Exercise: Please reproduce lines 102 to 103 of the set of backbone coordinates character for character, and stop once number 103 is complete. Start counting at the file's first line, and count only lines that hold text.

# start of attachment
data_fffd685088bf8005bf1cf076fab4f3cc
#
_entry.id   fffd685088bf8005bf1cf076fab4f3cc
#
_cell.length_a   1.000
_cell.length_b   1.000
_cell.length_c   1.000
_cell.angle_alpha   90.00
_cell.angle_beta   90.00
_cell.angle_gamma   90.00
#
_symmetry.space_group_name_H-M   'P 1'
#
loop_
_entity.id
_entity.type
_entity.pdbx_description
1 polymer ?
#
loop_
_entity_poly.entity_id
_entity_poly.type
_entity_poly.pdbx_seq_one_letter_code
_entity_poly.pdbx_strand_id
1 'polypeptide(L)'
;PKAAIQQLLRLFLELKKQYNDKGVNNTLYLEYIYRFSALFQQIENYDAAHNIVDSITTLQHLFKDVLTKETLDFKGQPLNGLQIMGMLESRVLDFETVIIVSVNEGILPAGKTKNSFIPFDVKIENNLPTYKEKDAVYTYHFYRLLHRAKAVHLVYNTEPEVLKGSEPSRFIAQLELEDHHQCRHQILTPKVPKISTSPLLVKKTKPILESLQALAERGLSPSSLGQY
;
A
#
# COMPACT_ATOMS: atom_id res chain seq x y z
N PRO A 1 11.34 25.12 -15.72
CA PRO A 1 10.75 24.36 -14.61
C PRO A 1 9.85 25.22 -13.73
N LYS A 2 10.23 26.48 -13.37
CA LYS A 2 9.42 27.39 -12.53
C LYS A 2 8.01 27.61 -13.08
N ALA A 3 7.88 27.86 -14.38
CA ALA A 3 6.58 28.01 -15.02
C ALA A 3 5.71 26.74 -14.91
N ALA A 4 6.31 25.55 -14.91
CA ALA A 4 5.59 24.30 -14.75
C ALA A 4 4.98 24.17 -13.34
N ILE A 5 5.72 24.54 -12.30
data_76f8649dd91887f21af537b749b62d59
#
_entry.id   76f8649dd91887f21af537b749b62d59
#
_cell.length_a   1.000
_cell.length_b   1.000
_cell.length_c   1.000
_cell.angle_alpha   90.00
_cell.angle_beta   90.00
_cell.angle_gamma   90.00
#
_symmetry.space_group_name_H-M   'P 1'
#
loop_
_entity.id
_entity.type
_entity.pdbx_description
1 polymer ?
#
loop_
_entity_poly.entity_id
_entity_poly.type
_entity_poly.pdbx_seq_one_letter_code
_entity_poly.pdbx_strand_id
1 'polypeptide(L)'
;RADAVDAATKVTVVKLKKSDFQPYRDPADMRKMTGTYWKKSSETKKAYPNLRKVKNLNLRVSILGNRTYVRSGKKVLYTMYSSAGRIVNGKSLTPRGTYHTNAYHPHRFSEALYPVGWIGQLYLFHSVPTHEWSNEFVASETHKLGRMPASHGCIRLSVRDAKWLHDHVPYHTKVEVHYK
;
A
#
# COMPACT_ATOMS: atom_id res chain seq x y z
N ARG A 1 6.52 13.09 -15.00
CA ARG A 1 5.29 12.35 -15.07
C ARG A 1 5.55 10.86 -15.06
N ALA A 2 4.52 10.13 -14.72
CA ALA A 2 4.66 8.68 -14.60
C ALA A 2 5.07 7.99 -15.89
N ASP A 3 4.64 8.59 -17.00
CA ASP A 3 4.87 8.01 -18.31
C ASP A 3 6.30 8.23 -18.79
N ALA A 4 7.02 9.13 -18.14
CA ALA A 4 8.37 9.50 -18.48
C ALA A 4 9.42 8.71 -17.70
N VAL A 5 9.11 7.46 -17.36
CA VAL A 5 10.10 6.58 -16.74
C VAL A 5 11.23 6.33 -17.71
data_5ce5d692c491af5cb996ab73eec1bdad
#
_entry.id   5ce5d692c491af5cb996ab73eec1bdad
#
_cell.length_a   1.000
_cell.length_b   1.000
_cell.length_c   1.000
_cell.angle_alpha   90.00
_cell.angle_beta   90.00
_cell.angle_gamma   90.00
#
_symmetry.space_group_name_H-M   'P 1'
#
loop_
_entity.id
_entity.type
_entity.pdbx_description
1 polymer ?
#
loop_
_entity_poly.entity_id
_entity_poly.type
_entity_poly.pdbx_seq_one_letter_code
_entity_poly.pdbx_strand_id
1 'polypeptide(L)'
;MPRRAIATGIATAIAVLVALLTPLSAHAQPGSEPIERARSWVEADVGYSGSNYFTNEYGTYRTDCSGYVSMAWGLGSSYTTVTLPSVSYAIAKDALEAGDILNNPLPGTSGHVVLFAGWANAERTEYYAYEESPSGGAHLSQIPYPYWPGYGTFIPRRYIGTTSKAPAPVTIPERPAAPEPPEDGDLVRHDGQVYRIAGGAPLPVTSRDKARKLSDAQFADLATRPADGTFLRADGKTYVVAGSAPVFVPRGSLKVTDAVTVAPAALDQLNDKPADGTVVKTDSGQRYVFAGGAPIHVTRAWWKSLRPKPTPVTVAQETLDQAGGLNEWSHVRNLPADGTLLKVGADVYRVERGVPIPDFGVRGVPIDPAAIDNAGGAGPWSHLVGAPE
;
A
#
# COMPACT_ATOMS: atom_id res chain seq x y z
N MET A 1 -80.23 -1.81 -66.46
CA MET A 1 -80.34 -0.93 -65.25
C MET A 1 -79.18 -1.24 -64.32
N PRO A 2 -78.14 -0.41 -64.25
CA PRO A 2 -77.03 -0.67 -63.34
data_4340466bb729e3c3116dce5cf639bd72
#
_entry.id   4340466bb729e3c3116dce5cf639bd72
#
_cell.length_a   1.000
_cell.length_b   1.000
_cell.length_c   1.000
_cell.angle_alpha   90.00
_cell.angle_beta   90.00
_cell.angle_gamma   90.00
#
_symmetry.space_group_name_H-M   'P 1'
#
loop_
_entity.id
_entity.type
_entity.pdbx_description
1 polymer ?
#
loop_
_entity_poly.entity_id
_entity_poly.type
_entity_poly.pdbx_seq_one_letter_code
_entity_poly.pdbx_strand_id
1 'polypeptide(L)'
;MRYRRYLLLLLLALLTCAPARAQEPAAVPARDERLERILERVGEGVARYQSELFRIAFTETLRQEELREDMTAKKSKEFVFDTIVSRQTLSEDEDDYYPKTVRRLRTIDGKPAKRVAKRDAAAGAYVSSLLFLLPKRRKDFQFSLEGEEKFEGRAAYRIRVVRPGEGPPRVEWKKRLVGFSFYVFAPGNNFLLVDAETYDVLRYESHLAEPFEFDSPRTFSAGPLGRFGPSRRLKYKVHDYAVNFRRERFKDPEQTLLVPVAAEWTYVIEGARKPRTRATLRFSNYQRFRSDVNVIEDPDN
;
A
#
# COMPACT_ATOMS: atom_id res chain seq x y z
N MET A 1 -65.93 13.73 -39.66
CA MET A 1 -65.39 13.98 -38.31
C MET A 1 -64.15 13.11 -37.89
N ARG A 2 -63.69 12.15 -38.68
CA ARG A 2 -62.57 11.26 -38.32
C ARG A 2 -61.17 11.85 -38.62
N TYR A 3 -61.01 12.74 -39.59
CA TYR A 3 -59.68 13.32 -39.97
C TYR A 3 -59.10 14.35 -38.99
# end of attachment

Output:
loop_
_entity.id